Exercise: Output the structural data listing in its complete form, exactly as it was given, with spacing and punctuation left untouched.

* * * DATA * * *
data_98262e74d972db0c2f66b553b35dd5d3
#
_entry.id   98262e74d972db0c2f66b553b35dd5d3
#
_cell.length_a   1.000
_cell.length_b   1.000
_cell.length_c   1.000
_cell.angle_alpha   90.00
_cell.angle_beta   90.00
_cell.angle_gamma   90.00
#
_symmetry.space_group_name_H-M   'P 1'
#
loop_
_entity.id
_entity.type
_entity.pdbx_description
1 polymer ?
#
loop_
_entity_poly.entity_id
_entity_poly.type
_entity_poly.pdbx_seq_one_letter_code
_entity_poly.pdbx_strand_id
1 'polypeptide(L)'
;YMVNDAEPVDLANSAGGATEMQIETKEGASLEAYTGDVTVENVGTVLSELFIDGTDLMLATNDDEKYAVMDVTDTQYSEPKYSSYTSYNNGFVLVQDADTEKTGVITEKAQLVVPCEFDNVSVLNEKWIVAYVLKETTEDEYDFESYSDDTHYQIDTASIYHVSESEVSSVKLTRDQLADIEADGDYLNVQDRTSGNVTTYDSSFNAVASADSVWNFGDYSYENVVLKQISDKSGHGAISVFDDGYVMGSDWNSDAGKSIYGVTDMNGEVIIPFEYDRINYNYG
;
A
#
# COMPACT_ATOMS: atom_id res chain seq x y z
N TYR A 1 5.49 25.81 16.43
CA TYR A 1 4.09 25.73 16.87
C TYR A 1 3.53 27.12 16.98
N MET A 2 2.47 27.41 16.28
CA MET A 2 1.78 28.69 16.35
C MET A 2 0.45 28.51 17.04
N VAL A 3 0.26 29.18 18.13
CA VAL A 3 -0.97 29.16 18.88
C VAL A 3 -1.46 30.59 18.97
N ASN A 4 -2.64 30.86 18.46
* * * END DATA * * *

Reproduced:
data_98262e74d972db0c2f66b553b35dd5d3
#
_entry.id   98262e74d972db0c2f66b553b35dd5d3
#
_cell.length_a   1.000
_cell.length_b   1.000
_cell.length_c   1.000
_cell.angle_alpha   90.00
_cell.angle_beta   90.00
_cell.angle_gamma   90.00
#
_symmetry.space_group_name_H-M   'P 1'
#
loop_
_entity.id
_entity.type
_entity.pdbx_description
1 polymer ?
#
loop_
_entity_poly.entity_id
_entity_poly.type
_entity_poly.pdbx_seq_one_letter_code
_entity_poly.pdbx_strand_id
1 'polypeptide(L)'
;YMVNDAEPVDLANSAGGATEMQIETKEGASLEAYTGDVTVENVGTVLSELFIDGTDLMLATNDDEKYAVMDVTDTQYSEPKYSSYTSYNNGFVLVQDADTEKTGVITEKAQLVVPCEFDNVSVLNEKWIVAYVLKETTEDEYDFESYSDDTHYQIDTASIYHVSESEVSSVKLTRDQLADIEADGDYLNVQDRTSGNVTTYDSSFNAVASADSVWNFGDYSYENVVLKQISDKSGHGAISVFDDGYVMGSDWNSDAGKSIYGVTDMNGEVIIPFEYDRINYNYG
;
A
#
# COMPACT_ATOMS: atom_id res chain seq x y z
N TYR A 1 5.49 25.81 16.43
CA TYR A 1 4.09 25.73 16.87
C TYR A 1 3.53 27.12 16.98
N MET A 2 2.47 27.41 16.28
CA MET A 2 1.78 28.69 16.35
C MET A 2 0.45 28.51 17.04
N VAL A 3 0.26 29.18 18.13
CA VAL A 3 -0.97 29.16 18.88
C VAL A 3 -1.46 30.59 18.97
N ASN A 4 -2.64 30.86 18.46